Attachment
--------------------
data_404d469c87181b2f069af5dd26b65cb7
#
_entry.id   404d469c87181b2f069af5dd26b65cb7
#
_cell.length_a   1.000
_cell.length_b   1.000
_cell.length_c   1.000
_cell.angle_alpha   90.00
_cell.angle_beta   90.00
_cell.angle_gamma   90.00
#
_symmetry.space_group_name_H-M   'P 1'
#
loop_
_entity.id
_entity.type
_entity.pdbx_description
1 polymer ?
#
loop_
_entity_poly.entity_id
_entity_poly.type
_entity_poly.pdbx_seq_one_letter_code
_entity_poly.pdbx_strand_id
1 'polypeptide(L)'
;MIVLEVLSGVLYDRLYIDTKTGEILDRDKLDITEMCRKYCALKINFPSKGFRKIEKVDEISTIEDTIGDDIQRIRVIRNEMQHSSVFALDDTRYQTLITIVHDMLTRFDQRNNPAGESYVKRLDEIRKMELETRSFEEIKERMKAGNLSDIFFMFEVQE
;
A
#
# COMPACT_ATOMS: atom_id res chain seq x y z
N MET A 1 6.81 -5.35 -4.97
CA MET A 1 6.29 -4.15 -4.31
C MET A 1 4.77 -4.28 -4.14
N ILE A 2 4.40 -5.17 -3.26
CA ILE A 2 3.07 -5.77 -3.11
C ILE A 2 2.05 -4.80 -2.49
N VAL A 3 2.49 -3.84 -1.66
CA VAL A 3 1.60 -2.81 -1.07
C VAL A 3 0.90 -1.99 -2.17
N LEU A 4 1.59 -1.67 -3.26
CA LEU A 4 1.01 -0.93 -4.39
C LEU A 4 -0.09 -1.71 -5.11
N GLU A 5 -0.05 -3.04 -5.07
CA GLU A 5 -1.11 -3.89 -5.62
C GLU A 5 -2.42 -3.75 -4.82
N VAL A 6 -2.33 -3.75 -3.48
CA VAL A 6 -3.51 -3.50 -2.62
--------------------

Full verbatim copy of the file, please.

data_404d469c87181b2f069af5dd26b65cb7
#
_entry.id   404d469c87181b2f069af5dd26b65cb7
#
_cell.length_a   1.000
_cell.length_b   1.000
_cell.length_c   1.000
_cell.angle_alpha   90.00
_cell.angle_beta   90.00
_cell.angle_gamma   90.00
#
_symmetry.space_group_name_H-M   'P 1'
#
loop_
_entity.id
_entity.type
_entity.pdbx_description
1 polymer ?
#
loop_
_entity_poly.entity_id
_entity_poly.type
_entity_poly.pdbx_seq_one_letter_code
_entity_poly.pdbx_strand_id
1 'polypeptide(L)'
;MIVLEVLSGVLYDRLYIDTKTGEILDRDKLDITEMCRKYCALKINFPSKGFRKIEKVDEISTIEDTIGDDIQRIRVIRNEMQHSSVFALDDTRYQTLITIVHDMLTRFDQRNNPAGESYVKRLDEIRKMELETRSFEEIKERMKAGNLSDIFFMFEVQE
;
A
#
# COMPACT_ATOMS: atom_id res chain seq x y z
N MET A 1 6.81 -5.35 -4.97
CA MET A 1 6.29 -4.15 -4.31
C MET A 1 4.77 -4.28 -4.14
N ILE A 2 4.40 -5.17 -3.26
CA ILE A 2 3.07 -5.77 -3.11
C ILE A 2 2.05 -4.80 -2.49
N VAL A 3 2.49 -3.84 -1.66
CA VAL A 3 1.60 -2.81 -1.07
C VAL A 3 0.90 -1.99 -2.17
N LEU A 4 1.59 -1.67 -3.26
CA LEU A 4 1.01 -0.93 -4.39
C LEU A 4 -0.09 -1.71 -5.11
N GLU A 5 -0.05 -3.04 -5.07
CA GLU A 5 -1.11 -3.89 -5.62
C GLU A 5 -2.42 -3.75 -4.82
N VAL A 6 -2.33 -3.75 -3.48
CA VAL A 6 -3.51 -3.50 -2.62